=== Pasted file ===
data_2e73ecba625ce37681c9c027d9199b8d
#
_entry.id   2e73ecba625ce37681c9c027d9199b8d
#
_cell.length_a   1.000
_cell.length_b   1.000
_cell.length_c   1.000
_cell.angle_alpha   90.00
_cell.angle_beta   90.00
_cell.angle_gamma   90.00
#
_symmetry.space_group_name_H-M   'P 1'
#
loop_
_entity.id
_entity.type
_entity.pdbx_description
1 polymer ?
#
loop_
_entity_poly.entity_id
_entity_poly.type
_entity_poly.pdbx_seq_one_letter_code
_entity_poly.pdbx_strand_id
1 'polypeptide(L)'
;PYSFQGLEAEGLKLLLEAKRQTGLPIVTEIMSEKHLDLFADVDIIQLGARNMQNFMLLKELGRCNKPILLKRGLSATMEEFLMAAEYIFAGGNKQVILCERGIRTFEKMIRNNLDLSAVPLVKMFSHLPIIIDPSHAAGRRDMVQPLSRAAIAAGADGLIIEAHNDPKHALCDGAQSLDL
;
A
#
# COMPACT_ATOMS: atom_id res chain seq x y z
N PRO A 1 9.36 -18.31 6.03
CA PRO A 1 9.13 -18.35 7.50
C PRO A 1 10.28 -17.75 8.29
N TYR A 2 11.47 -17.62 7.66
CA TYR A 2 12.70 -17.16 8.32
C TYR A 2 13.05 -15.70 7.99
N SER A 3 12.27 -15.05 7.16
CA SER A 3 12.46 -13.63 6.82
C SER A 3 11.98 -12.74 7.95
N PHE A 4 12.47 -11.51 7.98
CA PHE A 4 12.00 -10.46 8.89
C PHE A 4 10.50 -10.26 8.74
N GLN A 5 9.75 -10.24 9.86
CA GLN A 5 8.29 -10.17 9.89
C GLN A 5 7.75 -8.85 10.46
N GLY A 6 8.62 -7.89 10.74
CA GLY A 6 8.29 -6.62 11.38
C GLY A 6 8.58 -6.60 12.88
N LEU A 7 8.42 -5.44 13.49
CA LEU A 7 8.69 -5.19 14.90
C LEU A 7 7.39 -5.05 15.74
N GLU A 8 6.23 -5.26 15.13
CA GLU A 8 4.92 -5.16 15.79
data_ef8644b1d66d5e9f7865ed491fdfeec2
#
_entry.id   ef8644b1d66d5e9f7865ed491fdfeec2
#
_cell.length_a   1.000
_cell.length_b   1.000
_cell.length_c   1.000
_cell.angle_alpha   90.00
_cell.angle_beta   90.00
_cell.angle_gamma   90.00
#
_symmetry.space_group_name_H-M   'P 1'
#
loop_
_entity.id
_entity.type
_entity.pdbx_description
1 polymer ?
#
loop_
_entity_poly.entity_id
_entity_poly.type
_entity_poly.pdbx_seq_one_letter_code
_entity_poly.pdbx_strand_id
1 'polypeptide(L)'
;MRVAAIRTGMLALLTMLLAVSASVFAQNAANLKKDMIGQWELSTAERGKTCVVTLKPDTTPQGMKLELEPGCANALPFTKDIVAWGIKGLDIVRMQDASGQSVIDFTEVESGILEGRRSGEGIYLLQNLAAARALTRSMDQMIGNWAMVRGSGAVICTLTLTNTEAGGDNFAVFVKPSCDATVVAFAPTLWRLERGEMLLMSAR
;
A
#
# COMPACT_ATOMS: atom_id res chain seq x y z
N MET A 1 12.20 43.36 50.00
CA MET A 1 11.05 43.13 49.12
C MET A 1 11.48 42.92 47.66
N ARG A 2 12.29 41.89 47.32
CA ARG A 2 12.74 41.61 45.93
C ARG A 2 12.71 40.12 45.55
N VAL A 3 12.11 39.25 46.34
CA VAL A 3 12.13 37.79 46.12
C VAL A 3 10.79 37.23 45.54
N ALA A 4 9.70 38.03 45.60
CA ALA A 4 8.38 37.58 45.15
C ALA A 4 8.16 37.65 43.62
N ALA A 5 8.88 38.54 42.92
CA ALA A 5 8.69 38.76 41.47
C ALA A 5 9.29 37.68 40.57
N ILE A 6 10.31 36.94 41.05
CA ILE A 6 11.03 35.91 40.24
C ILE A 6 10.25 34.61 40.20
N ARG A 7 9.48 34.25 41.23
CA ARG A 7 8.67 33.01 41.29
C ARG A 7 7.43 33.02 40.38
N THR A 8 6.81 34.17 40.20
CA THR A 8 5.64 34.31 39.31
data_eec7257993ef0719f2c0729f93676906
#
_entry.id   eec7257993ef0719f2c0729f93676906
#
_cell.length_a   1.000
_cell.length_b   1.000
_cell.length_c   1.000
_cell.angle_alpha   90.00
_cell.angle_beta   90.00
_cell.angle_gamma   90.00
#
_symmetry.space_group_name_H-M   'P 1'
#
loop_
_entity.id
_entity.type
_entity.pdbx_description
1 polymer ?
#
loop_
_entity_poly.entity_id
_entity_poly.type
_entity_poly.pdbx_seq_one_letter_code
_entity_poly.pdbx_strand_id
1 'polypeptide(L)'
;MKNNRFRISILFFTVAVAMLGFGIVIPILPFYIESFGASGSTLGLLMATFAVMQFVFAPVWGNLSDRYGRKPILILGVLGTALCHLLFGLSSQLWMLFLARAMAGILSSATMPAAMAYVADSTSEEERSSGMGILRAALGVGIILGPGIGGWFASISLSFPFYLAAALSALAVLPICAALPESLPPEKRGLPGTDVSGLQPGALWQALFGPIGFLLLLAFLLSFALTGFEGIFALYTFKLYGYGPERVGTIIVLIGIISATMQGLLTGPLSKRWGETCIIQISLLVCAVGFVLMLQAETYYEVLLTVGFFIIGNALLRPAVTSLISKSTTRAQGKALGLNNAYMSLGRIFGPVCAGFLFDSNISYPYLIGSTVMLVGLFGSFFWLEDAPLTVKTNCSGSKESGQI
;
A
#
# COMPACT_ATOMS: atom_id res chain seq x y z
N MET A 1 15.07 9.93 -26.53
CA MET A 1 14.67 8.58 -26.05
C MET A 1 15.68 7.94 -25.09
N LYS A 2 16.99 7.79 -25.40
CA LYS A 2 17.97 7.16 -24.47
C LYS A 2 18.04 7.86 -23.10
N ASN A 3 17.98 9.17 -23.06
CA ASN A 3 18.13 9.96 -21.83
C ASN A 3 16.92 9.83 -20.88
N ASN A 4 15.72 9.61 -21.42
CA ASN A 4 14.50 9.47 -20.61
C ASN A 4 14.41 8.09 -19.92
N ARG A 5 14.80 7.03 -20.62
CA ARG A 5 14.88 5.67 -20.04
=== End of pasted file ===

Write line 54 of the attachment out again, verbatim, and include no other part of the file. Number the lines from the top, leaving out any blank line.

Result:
data_ef8644b1d66d5e9f7865ed491fdfeec2